OCEAN CITY — Town officials are concerned that the city’s most famous landmark is long overdue for a massive renovation and soon they expect to know just how massive that project might be.
Monday’s bid openings for a projected six figure deck replacement job between 12th and 13th streets on the Ocean City Boardwalk may just be the beginning, as town officials are quietly planning a total reconstruction of the resort’s famous Boardwalk as early as fall 2012.
City leaders, who have historically been in favor of planning far in advance for infrastructure-related projects, are once again looking down the road as concerns for the structural integrity underneath the 27 block wooden walkway seem to be pointing towards an imminent reconstruction in the next few years.
Although City Manager Dennis Dare is quick to point out that there are no current failures with the Boardwalk itself or any reason to believe that this is an emergency project that will be done in the near future, he is quite forthright in his beliefs that a massive renovation to the Boardwalk is looming in the years ahead.
“With our current situation, there are some things that are really worrying me with this,” said Dare. “The large majority of the infrastructure underneath the Boardwalk deck has been in place since it was completely rebuilt in 1962, and the rest of it hasn’t been improved since 1985. So that’s 40 years in some places and almost 25 years in others, and you have to remember it’s all wood under there.”
The current “situation” that Dare is referring to is essentially the town’s fiscal concerns for the next few years, due to decreased property assessments, and reductions in the resulting tax revenues, which make up 58 percent of what the town brings in each year.
Couple that with the fact the town is currently under a hiring freeze and has tabled seemingly all of its capital projects indefinitely, the biggest proverbial guerrilla that will sit in the room with Dare, Public Works Director Hal Adkins and City Engineer Terry McGean as they plan this long-term project is going to be a flashing neon sign saying, “how are we going to pay for this?”
“My best guess is that it would be done in three phases, probably starting no sooner than fall 2012, and would probably be in the range of $30 per square foot,” said Adkins. “With that said, I know that part of the plan may be to entertain a new form of infrastructure under the wooden Boardwalk deck that would be a bit more durable, perhaps concrete beneath the deck, but we are still in the early stages of planning this whole thing, and we’ll know more of what we are going to have to do once we get underneath the boards between 12th and 13th streets.”
Historically, the town has taken five or six of its own Public Works employees and done simple board replacements as needed on the Boardwalk, but with Adkins’ department heaviest hit as far as vacancies due to the town’s hiring freeze, the town has decided to outsource the deck replacement job for the first time ever.
On Monday, the bids for the projected six-figure job (the job is budgeted for $139,000) between 12th and 13th streets will be opened and awarded by the Mayor and City Council, and that job will seemingly serve as a snapshot for what needs to be done to the entire Boardwalk.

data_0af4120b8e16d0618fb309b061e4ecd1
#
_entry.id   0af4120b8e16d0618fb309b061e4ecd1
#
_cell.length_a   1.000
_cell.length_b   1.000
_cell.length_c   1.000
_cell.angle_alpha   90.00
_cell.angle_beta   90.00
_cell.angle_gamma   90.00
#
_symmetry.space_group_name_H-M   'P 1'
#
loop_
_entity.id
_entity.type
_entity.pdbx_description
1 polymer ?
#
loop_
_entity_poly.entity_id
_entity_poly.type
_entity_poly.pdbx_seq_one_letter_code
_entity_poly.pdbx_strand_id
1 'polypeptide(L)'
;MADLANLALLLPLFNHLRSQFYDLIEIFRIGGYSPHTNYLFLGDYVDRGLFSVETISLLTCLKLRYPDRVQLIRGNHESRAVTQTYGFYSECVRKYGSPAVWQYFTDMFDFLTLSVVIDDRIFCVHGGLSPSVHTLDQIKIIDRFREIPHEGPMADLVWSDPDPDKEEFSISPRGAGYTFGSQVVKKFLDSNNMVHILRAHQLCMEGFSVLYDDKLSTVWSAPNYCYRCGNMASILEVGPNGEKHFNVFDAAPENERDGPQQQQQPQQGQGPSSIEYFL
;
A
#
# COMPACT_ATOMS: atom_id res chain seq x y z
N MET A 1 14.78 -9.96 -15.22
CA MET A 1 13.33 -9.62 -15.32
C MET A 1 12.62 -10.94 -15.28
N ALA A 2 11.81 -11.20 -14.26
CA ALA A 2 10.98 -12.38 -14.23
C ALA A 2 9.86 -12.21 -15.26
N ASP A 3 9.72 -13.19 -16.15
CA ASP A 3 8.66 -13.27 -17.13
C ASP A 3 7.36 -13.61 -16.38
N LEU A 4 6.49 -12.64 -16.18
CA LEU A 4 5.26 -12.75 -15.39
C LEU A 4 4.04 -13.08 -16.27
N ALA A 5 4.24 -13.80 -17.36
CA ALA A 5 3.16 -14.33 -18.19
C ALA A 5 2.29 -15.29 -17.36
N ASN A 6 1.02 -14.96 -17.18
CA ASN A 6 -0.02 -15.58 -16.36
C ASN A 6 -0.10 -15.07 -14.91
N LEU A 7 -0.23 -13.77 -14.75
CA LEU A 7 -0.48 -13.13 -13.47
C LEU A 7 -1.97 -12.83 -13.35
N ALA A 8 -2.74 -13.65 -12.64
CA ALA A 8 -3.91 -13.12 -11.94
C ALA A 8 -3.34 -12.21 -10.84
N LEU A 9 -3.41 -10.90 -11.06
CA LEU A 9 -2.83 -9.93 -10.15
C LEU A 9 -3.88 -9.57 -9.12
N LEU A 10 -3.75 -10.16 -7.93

Town officials have presumptions to what they are going to find there, and if their guesstimates are correct, the big project they are planning for will become inevitable.
“I expect to see deteriorating pilings under there, but we can also reevaluate how we want to make the infrastructure under there look because we have the sea wall there now,” said Dare. “Essentially, we could build like we would a sidewalk and put the wooden Boardwalk on top of it, which would increase the lifespan.”
Adkins explained that the deterioration of the pilings underneath the Boardwalk is more than likely due to the moisture created by sand and water blowing over the seawall, and being trapped there, causing the entirety of the infrastructure of the Boardwalk, which is all wood, to be damp or moist at all times.
“The seawall goes down 44 feet and is capped by the big blue part that everyone sits on, but that is just the tip of the proverbial iceberg,” said Adkins. “Prior to the advent of the seawall, the sand and water would go down in between the boards on the deck and go back into the system, but with the seawall there, it traps it and makes everything wet all the time. Any carpenter will tell you that when you try to hammer a nail into wet wood, it decreases what they call the ‘purchase’ of the nail or the screw, so when you ride a bike on the Boardwalk and it sounds like the boards beneath you are loose, it doesn’t necessarily mean that the board needs replaced, because you can hammer several nails into a wet piece of wood and you won’t get the ‘purchase’ of one nail into dry wood.”
Monday’s bid opening may be a normal occurrence, but the seemingly small job between 12th and 13th streets is sure to be a project that many in the town are going to be keeping tabs on with great interest.
“We are cautiously concerned,” said Adkins. “We’ll need to plan for this depending on whatever we find under there, and then we are going to have to find a way to fund it.”